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Livingston County is a county located in the state of Illinois. According to the 2010 census, it has a
population of 38,950. Livingston County was
created on February 27, 1837. The county
seat is Pontiac. The county is named
for Edward Livingston (1764-1836), prominent jurist, Congressman from
New York and Louisiana, and United States Secretary of State from 1831
Livingston County comprises the Pontiac, IL Micropolitan Statistical Area, which is included in the Bloomington-Pontiac, IL Combined Statistical Area.
The county is named or Edward Livingston, United States Secretary of State under President Andrew Jackson.
County QuickFacts: CensusBureau Quick Facts
Livingston County was created on February 27, 1837 (Laws, 1837, p. 33) and was formed from unorganized land, La Salle
and McLean Counties. Present area, or parts of it, formerly included in: LaSalle County (1831-1837), McLean County
(1831-1837), Vermilion County (1826-1837), Tazewell County (1827-1831), Fayette County (1821-1827), Edgar County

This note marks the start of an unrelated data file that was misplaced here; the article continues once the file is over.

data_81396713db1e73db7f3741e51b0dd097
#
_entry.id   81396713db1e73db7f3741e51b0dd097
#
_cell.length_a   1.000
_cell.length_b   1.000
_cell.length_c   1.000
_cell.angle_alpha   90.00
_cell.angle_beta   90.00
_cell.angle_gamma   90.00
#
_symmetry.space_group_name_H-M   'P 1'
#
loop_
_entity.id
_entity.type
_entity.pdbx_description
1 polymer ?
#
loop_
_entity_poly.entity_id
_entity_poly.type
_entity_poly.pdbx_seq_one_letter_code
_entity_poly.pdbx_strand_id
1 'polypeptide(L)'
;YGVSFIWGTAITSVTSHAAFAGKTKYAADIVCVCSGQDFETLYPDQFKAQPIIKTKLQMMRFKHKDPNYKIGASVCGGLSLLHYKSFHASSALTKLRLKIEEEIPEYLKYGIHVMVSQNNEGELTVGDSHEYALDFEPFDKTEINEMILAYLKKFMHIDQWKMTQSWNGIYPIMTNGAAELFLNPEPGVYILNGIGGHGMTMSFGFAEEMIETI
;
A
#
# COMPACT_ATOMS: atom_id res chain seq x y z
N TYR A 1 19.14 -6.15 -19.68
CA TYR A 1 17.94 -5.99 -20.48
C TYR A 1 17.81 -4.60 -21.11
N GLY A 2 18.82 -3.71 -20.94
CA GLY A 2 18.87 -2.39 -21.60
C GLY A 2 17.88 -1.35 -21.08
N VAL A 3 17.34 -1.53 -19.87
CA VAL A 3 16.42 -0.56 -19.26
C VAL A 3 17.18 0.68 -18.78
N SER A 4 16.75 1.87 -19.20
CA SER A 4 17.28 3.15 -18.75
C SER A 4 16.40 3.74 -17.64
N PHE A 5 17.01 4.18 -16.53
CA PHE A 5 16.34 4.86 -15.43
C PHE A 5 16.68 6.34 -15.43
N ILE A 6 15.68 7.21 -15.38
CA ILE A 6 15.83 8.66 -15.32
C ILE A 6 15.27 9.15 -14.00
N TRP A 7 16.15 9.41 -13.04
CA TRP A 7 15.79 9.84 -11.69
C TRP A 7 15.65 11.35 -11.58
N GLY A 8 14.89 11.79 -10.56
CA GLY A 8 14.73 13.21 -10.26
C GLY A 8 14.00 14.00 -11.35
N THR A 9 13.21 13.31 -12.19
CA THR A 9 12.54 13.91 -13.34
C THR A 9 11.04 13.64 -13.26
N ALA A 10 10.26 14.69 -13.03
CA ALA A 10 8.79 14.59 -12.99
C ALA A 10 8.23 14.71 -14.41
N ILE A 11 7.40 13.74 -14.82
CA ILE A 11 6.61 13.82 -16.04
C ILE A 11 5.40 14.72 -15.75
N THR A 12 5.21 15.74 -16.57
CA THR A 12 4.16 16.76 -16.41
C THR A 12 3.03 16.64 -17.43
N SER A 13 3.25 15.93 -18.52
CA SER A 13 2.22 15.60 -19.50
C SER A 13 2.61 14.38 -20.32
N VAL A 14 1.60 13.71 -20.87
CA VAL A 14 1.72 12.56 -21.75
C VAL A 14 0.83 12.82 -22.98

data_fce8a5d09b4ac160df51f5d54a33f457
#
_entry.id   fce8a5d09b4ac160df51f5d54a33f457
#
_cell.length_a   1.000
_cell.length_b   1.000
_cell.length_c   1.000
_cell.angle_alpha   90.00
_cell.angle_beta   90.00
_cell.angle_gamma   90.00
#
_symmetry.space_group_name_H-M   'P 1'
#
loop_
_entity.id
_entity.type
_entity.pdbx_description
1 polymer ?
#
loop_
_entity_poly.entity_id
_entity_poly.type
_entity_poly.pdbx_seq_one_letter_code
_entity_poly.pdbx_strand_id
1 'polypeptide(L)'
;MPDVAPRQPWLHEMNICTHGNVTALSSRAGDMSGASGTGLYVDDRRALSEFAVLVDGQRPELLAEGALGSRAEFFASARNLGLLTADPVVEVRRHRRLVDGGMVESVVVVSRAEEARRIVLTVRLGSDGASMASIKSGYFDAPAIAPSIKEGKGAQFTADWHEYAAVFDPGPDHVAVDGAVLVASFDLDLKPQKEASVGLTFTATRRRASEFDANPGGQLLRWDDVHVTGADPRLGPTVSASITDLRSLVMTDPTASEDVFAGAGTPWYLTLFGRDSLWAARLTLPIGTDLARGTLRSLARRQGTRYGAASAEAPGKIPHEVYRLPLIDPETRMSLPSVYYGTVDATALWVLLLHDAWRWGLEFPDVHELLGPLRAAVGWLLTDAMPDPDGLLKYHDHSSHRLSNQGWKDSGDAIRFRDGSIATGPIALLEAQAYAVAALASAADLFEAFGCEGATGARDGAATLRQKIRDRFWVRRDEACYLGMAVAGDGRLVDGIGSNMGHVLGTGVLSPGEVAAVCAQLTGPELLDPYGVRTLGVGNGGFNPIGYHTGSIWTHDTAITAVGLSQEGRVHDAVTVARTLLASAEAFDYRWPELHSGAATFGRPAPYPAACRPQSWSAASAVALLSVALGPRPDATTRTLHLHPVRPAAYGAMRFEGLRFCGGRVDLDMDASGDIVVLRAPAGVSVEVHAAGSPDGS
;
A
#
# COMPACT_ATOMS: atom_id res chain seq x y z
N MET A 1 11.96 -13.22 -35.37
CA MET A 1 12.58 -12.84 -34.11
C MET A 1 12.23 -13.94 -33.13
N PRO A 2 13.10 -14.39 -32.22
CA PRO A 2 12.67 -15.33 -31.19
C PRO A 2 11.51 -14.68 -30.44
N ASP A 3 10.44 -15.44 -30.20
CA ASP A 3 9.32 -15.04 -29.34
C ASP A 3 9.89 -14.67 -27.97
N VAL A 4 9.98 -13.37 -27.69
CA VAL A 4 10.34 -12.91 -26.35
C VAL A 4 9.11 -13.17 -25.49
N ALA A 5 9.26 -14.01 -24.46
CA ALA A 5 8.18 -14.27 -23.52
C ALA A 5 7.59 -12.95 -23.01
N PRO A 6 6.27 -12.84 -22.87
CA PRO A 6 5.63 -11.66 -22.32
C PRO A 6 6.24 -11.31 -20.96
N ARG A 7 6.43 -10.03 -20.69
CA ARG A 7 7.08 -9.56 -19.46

(1823-1826), Clark County (1819-1823), Crawford County (1816-1819), Edwards County (1815-1816), Madison County
(1812-1815), St. Clair County (1801-1812) and Knox, Northwest Territory (1790-1801).
The County was named for Edward Livingston, a lawyer and statesman, Mayor of the City of New York, Representative in Congress from New York and later from Louisiana, United States Senator from Louisiana, Secretary of State under Jackson, and United States Minister to France. The County Seat is Pontiac (1837-Present).
As reported by the Census Bureau, the county has a total area of 1,045 square miles (2,708 km2), of which, 1,044 square miles (2,703 km2) of it is land and 2 square miles (4 km2) of it (0.16%) is water.
Livingston county is located close to the center of Illinois.
Bordering counties are as follows: